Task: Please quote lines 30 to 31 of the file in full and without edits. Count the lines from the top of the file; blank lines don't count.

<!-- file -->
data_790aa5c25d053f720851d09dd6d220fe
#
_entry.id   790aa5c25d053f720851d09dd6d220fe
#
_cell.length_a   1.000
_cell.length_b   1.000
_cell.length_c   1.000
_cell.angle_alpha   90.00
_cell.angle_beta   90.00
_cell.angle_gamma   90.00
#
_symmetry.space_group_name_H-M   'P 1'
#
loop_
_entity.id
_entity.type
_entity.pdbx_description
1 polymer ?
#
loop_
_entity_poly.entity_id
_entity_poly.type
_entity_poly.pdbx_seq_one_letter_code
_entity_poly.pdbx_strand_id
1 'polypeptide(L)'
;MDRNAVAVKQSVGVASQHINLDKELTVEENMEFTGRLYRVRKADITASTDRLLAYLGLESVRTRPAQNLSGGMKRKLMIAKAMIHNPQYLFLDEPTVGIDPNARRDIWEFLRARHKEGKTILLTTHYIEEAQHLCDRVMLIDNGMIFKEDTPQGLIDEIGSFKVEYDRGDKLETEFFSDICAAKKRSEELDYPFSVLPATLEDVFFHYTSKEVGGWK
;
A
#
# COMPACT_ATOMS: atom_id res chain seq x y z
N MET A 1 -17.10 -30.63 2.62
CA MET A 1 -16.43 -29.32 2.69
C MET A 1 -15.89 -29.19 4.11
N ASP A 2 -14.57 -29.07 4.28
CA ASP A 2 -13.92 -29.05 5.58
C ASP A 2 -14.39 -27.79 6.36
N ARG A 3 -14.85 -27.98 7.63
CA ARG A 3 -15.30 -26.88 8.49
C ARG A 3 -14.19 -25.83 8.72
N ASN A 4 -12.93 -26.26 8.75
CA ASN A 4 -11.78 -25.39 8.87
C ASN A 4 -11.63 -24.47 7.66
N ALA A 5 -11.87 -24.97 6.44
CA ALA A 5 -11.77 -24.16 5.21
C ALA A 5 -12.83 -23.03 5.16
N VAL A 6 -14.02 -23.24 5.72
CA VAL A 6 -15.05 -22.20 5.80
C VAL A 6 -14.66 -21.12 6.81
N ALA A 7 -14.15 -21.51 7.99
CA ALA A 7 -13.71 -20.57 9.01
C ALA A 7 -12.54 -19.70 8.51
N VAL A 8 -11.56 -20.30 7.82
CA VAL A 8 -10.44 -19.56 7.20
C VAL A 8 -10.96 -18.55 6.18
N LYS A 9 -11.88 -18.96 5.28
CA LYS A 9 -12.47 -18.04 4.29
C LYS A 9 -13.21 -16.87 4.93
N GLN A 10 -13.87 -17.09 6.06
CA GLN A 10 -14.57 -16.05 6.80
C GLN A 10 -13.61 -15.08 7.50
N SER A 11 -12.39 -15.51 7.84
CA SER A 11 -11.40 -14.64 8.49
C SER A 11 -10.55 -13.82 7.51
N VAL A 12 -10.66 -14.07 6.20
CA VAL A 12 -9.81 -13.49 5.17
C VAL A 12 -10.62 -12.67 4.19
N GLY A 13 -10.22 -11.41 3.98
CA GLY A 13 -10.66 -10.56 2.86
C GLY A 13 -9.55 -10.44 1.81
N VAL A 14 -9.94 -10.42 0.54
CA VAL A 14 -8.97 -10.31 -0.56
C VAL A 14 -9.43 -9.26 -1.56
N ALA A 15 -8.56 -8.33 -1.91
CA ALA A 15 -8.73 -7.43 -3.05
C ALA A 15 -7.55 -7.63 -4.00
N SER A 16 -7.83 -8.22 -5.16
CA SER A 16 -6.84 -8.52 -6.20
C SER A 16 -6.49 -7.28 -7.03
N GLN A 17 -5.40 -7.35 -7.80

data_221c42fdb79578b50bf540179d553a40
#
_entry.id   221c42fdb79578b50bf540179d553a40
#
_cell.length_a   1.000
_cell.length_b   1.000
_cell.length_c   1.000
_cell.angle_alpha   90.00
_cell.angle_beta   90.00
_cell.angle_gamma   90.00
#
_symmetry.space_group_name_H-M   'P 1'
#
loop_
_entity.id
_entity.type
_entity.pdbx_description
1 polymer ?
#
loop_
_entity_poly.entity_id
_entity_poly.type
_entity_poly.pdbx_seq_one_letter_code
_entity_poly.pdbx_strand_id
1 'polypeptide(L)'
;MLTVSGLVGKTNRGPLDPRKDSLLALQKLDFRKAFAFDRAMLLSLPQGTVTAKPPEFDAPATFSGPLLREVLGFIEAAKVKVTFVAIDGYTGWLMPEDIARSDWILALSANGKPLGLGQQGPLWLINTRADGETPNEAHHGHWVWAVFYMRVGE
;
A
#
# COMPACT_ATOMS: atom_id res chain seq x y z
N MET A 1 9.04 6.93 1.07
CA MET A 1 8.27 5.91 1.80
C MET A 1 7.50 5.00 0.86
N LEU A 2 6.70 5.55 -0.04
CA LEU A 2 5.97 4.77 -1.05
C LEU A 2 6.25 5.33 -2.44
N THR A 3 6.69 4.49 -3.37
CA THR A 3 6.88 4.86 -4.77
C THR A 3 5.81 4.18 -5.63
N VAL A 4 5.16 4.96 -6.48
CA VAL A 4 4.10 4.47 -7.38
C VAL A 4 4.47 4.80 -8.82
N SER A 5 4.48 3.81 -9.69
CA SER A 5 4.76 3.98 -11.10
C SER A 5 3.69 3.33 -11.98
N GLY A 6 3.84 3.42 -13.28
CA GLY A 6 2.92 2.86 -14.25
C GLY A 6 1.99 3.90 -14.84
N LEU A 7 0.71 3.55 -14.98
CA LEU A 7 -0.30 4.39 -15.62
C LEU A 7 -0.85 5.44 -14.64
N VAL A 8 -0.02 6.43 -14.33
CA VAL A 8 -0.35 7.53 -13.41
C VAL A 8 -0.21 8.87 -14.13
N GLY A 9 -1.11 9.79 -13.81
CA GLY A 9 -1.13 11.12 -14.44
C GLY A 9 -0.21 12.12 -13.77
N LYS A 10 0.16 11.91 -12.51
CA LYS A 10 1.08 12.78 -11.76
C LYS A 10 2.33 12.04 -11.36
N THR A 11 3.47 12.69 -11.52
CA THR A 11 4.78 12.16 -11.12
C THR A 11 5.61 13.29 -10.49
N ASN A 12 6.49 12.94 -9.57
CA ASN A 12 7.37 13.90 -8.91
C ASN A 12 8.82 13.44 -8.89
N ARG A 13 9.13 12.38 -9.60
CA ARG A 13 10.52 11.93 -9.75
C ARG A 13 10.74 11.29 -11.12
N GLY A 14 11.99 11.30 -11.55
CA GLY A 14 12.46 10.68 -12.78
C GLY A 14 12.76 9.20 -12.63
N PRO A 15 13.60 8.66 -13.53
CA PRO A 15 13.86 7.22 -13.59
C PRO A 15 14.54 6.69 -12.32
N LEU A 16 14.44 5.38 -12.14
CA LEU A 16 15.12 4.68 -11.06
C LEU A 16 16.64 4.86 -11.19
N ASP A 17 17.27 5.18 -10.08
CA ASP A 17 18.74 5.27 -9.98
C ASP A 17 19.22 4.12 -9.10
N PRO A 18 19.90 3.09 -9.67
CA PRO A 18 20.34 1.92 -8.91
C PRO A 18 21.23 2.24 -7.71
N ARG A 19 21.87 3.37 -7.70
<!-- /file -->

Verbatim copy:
# COMPACT_ATOMS: atom_id res chain seq x y z
N MET A 1 -17.10 -30.63 2.62